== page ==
Nagios vs OpenTracing: What are the differences?
Nagios: Complete monitoring and alerting for servers, switches, applications, and services. Nagios is a host/service/network monitoring program written in C and released under the GNU General Public License; OpenTracing: Consistent, expressive, vendor-neutral APIs for distributed tracing and context propagation. Consistent, expressive, vendor-neutral APIs for distributed tracing and context propagation.
Nagios and OpenTracing belong to "Monitoring Tools" category of the tech stack.
Nagios and OpenTracing are both open source tools. It seems that OpenTracing with 1.82K GitHub stars and 175 forks on GitHub has more adoption than Nagios with 60 GitHub stars and 36 GitHub forks.
According to the StackShare community, Nagios has a broader approval, being mentioned in 177 company stacks & 40 developers stacks; compared to OpenTracing, which is listed in 8 company stacks and 11 developer stacks.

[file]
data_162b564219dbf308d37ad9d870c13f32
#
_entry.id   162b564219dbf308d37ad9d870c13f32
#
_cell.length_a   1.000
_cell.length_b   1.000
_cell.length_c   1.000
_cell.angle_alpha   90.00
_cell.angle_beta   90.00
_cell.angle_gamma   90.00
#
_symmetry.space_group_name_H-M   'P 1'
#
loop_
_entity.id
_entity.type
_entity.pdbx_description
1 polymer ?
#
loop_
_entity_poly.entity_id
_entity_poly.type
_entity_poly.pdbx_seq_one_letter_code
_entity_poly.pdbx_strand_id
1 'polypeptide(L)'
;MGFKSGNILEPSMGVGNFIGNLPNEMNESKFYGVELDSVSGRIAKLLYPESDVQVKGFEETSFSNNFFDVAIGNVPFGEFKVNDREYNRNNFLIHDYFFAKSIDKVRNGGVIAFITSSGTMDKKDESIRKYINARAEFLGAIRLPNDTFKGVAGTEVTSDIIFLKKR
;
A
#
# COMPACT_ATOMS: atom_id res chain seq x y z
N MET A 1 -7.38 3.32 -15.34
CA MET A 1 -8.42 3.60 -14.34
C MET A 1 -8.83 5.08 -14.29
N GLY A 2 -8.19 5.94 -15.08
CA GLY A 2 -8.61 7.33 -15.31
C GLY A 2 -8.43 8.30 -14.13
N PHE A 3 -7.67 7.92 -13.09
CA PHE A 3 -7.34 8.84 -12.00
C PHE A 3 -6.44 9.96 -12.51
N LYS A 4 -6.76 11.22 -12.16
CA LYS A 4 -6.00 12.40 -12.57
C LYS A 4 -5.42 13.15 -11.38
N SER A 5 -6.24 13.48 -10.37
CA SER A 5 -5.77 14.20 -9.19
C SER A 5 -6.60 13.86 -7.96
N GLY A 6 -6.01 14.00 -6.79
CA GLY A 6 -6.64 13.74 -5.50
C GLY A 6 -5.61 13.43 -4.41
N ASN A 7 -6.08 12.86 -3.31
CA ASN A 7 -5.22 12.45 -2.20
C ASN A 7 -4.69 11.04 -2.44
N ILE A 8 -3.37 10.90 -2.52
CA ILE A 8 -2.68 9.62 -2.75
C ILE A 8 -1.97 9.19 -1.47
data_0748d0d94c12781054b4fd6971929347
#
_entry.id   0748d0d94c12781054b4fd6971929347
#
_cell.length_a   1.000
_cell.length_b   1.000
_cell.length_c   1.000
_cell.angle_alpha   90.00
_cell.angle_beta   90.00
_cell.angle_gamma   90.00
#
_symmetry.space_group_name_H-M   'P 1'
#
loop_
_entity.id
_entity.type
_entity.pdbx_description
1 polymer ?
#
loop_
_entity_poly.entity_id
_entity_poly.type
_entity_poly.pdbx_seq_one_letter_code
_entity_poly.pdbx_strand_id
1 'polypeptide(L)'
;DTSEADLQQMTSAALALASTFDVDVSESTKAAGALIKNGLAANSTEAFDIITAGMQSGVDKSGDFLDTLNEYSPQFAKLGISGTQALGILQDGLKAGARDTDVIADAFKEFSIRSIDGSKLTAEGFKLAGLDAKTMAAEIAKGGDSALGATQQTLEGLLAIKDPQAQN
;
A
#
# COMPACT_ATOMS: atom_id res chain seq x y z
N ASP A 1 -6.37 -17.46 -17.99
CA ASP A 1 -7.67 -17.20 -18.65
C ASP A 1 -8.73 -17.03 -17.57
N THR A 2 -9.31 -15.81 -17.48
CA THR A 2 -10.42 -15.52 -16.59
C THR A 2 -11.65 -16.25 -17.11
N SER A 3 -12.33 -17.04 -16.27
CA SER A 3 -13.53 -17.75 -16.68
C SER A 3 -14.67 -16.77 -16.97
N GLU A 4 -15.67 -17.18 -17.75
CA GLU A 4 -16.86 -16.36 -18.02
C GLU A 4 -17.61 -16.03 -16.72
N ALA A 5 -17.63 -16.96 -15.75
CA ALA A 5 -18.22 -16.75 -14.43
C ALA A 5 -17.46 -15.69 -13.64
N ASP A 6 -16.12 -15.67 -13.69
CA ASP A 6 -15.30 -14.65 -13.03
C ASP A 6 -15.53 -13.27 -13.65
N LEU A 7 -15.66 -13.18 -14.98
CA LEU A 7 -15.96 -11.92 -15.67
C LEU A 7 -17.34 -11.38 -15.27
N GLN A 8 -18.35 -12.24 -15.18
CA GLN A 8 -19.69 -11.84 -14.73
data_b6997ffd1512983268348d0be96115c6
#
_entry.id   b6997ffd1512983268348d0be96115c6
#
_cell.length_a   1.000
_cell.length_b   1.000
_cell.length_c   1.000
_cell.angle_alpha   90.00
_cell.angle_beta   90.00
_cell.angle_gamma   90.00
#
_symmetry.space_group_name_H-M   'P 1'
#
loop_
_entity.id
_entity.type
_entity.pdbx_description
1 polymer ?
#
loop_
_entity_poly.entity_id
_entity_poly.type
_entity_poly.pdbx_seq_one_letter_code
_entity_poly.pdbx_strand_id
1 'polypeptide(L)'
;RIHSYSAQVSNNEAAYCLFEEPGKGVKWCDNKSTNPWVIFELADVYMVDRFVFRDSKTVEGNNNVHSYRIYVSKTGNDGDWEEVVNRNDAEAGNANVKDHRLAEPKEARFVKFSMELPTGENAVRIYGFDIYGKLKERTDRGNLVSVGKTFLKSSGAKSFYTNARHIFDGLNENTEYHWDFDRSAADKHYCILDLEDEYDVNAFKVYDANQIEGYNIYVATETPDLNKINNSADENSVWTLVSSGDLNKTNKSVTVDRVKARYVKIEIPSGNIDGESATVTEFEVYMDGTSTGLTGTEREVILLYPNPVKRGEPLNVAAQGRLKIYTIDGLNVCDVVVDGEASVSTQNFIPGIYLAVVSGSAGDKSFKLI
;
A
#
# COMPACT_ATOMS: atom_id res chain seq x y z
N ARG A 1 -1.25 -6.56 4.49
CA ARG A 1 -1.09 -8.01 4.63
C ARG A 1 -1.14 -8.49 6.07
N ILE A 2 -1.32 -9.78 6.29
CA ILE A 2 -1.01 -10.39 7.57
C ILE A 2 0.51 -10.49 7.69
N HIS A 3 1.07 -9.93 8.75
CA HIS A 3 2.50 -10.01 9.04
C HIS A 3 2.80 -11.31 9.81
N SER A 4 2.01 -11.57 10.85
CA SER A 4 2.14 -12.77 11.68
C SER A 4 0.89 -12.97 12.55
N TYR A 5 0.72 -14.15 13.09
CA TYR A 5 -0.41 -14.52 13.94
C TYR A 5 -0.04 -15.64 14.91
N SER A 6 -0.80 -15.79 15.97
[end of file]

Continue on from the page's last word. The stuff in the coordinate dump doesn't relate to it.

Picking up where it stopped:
What is Nagios?
What is OpenTracing?
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What are the cons of using Nagios?
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We use Nagios to monitor our stack and alert us when problems arise. Nagios allows us to monitor every aspect of each of our servers such as running processes, CPU usage, disk usage, and more. This means that as soon as problems arise, we can detect them and call out an engineer to resolve the issues as soon as possible.
We use Nagios to monitor customer instances of Bridge and proactively alert us about issues like queue sizes, downed services, errors in logs, etc.
We use nagios based OpsView to monitor our server farm and keep everything running smoothly.